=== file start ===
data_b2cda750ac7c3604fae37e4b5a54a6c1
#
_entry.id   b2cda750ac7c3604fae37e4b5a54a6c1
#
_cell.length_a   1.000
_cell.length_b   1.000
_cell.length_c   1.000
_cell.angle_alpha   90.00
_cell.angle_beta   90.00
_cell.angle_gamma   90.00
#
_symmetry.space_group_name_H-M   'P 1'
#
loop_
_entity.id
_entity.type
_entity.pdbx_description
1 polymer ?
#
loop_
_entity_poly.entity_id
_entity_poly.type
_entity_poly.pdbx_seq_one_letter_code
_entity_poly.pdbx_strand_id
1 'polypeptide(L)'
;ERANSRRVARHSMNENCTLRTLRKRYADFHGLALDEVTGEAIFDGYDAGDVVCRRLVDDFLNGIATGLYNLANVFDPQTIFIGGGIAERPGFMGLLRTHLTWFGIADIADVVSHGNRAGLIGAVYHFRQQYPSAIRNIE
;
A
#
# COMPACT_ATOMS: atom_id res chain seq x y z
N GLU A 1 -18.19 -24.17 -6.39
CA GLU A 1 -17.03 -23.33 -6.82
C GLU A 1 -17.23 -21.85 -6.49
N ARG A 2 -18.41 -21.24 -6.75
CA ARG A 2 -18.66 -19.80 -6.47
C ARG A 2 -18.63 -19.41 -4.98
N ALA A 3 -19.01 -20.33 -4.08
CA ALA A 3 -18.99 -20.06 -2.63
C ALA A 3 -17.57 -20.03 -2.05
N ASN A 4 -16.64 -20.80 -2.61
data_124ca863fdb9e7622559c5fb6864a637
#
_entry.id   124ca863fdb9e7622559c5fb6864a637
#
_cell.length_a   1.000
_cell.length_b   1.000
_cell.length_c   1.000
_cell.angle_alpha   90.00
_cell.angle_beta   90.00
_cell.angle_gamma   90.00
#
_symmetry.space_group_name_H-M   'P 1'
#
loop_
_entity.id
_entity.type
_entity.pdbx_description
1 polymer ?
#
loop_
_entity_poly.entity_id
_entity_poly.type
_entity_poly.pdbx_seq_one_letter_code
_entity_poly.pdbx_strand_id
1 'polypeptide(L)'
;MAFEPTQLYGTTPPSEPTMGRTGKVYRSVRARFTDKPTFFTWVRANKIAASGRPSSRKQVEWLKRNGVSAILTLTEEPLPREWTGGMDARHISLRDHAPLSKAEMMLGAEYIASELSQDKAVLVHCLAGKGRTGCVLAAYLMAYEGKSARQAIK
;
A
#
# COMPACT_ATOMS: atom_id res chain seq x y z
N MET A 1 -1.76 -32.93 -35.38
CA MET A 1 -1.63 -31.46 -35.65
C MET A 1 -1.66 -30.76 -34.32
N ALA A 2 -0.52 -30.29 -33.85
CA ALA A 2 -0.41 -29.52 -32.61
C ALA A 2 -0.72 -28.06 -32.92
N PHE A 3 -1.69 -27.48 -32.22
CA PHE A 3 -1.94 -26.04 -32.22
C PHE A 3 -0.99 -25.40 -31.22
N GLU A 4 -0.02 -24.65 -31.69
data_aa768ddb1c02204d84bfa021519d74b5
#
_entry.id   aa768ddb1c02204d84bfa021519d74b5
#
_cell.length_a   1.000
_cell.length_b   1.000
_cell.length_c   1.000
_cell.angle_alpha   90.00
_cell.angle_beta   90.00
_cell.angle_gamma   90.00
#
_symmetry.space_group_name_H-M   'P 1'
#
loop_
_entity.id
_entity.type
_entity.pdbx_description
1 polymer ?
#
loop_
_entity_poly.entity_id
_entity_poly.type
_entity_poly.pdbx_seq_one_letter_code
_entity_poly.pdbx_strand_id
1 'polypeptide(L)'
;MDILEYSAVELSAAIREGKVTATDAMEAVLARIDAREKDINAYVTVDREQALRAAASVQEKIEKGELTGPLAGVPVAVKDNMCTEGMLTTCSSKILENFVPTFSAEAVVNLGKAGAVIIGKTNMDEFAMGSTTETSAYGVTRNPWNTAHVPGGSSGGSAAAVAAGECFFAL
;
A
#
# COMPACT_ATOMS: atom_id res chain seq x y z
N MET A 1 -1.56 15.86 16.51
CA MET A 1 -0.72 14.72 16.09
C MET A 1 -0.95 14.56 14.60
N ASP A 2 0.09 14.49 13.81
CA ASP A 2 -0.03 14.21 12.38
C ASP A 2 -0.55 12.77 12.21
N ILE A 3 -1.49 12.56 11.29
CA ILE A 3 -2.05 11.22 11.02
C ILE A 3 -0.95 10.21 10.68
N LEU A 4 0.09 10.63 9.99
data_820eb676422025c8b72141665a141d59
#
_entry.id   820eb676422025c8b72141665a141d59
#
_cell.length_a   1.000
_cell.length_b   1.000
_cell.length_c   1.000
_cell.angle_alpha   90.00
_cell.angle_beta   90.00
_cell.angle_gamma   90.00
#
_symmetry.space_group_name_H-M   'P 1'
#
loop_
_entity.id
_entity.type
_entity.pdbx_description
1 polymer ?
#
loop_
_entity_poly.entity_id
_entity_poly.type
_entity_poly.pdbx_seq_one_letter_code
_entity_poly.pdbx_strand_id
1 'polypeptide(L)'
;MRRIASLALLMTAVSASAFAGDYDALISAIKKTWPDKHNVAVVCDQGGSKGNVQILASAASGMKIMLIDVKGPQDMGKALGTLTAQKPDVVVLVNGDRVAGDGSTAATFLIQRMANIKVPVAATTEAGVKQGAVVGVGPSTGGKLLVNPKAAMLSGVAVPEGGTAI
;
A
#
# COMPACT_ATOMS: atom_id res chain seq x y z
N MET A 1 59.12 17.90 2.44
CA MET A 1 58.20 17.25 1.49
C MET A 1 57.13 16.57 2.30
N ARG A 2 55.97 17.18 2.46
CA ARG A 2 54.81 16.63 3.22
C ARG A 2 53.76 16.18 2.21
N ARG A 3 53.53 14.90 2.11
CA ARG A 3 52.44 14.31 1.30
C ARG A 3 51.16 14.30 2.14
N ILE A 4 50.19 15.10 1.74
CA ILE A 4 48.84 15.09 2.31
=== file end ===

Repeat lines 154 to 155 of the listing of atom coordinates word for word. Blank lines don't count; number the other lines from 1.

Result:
N ARG A 2 55.97 17.18 2.46
CA ARG A 2 54.81 16.63 3.22